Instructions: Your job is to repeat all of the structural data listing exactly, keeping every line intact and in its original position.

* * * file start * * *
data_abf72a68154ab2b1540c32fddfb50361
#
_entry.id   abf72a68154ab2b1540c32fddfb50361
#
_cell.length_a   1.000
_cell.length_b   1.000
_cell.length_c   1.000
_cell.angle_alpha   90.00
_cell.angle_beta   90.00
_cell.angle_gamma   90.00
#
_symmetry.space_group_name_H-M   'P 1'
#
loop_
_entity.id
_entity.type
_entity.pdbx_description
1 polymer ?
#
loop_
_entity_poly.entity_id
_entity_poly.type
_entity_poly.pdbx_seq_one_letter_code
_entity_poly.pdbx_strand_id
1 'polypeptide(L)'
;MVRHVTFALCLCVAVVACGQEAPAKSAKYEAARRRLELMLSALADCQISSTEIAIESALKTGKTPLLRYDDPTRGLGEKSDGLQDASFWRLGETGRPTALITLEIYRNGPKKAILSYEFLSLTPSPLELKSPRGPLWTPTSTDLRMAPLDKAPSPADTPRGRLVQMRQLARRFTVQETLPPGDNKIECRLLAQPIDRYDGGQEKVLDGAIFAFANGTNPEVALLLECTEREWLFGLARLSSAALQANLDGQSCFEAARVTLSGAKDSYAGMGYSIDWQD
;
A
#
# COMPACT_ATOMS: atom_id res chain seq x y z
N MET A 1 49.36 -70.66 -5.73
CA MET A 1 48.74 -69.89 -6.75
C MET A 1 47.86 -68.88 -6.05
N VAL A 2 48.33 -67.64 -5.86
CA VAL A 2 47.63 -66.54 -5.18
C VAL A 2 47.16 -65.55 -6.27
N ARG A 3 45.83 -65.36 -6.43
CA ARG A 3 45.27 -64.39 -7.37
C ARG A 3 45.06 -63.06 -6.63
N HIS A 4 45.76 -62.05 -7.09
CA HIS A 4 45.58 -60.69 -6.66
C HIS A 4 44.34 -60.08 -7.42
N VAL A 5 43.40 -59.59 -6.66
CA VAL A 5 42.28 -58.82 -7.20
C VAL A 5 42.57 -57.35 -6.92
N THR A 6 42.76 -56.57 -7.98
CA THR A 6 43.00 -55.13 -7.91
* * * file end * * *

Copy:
data_abf72a68154ab2b1540c32fddfb50361
#
_entry.id   abf72a68154ab2b1540c32fddfb50361
#
_cell.length_a   1.000
_cell.length_b   1.000
_cell.length_c   1.000
_cell.angle_alpha   90.00
_cell.angle_beta   90.00
_cell.angle_gamma   90.00
#
_symmetry.space_group_name_H-M   'P 1'
#
loop_
_entity.id
_entity.type
_entity.pdbx_description
1 polymer ?
#
loop_
_entity_poly.entity_id
_entity_poly.type
_entity_poly.pdbx_seq_one_letter_code
_entity_poly.pdbx_strand_id
1 'polypeptide(L)'
;MVRHVTFALCLCVAVVACGQEAPAKSAKYEAARRRLELMLSALADCQISSTEIAIESALKTGKTPLLRYDDPTRGLGEKSDGLQDASFWRLGETGRPTALITLEIYRNGPKKAILSYEFLSLTPSPLELKSPRGPLWTPTSTDLRMAPLDKAPSPADTPRGRLVQMRQLARRFTVQETLPPGDNKIECRLLAQPIDRYDGGQEKVLDGAIFAFANGTNPEVALLLECTEREWLFGLARLSSAALQANLDGQSCFEAARVTLSGAKDSYAGMGYSIDWQD
;
A
#
# COMPACT_ATOMS: atom_id res chain seq x y z
N MET A 1 49.36 -70.66 -5.73
CA MET A 1 48.74 -69.89 -6.75
C MET A 1 47.86 -68.88 -6.05
N VAL A 2 48.33 -67.64 -5.86
CA VAL A 2 47.63 -66.54 -5.18
C VAL A 2 47.16 -65.55 -6.27
N ARG A 3 45.83 -65.36 -6.43
CA ARG A 3 45.27 -64.39 -7.37
C ARG A 3 45.06 -63.06 -6.63
N HIS A 4 45.76 -62.05 -7.09
CA HIS A 4 45.58 -60.69 -6.66
C HIS A 4 44.34 -60.08 -7.42
N VAL A 5 43.40 -59.59 -6.66
CA VAL A 5 42.28 -58.82 -7.20
C VAL A 5 42.57 -57.35 -6.92
N THR A 6 42.76 -56.57 -7.98
CA THR A 6 43.00 -55.13 -7.91